A revered and emotionally fraught symbol, the flag is no stranger to differing opinions about its proper handling. Soldiers have laid down their lives for it, protesters have burned it and lawmakers have considered altering the Constitution to protect it.

But in Michigan, the differing response to Ms. Granholm’s order is part of a broader and, perhaps, more universal wrangle over how to commemorate tragedy when there is so much of it and whether lowering the flag each time a soldier is killed cheapens the tribute by doing it too often.

Since the start of the Iraq war, more than half the states have decided to lower their flags for 24 hours or more when a local soldier dies in combat.

Opponents of lowering the flag see it as a subtle antiwar gesture that may run counter to federal guidelines, which reserve the action for “officials,” not soldiers.

Others say that governors have the authority to order such tributes and that fallen soldiers are at least as deserving as politicians.
“In the past, soldiers have not been treated well, even though they are giving their lives, so any sign like this of respect is appreciated,” said Patricia Walker, legislative chairwoman of the 6,000-member Society of Military Widows. “For military wives, the American flag is part of our family, and showing respect for it and us is deeply important.”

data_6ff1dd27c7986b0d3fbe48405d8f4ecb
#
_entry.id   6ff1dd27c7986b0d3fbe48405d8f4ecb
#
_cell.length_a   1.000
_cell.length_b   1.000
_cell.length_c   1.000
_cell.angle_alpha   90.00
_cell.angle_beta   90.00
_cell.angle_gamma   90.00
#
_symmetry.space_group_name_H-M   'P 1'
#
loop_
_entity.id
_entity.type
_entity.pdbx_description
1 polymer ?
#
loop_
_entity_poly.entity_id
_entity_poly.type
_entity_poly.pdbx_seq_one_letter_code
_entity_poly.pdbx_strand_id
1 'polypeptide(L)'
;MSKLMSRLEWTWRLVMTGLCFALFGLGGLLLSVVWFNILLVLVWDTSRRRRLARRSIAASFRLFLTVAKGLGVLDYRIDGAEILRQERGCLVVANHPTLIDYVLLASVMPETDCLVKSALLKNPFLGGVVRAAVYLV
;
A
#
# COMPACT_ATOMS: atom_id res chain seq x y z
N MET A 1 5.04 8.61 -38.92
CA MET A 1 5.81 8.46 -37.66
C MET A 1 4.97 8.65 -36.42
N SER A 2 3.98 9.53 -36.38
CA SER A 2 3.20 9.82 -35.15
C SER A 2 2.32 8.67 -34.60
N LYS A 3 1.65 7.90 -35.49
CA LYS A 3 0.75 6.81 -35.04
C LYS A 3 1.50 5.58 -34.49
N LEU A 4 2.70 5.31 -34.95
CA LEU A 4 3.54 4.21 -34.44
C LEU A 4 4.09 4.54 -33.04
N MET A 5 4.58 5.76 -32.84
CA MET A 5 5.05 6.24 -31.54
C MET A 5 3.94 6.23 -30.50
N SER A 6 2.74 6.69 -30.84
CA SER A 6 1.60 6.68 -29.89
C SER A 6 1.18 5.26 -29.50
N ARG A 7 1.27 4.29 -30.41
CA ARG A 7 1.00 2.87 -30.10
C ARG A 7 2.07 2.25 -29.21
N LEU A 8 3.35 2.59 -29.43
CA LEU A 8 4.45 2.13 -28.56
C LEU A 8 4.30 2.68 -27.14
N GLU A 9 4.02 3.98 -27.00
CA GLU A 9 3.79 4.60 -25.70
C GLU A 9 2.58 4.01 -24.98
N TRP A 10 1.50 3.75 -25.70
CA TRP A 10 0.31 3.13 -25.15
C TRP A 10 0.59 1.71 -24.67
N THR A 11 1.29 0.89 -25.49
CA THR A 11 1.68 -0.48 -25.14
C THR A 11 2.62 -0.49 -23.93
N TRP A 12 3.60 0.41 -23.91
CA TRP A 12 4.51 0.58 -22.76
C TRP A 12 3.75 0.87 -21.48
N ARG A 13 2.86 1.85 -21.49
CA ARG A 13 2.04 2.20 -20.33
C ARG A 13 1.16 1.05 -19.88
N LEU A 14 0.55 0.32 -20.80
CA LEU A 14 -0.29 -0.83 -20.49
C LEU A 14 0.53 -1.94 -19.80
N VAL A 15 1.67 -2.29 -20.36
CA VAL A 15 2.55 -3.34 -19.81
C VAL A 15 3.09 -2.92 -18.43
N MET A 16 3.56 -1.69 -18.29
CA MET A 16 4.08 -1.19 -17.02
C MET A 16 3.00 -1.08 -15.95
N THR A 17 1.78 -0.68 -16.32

Last week, federal lawmakers passed a measure that would give governors the authority to order all officials in their states, including federal authorities, to lower the flag. President Bush has until next week to sign or veto the measure.
Although Congressional staff members involved with the measure say

Mr. Bush may want to sign it for patriotic reasons, he may also be reluctant to appear to be ceding power over federal officials to the states.

Under the bill, Mayor Adrian M. Fenty of Washington, a Democrat, would have the same authority as governors, meaning that he could instruct the White House and other federal buildings in the capital to lower the flag.

In states where flags are lowered, the extent of the governors’ orders varies.

Each time a soldier from California is killed, Gov. Arnold Schwarzenegger, a Republican, orders American and state flags lowered at the Capitol. In Wisconsin, Gov. James E. Doyle, a Democrat, lowers the flag at all state buildings in such cases. Virginia and New Mexico, both with Democratic governors, lower just state flags.

In Michigan, Ms. Granholm has ordered the lowering of all flags at all state buildings, and urged the same for rest of the state, each time a soldier from the state was killed, or 127 times since December 2003, when she began the practice.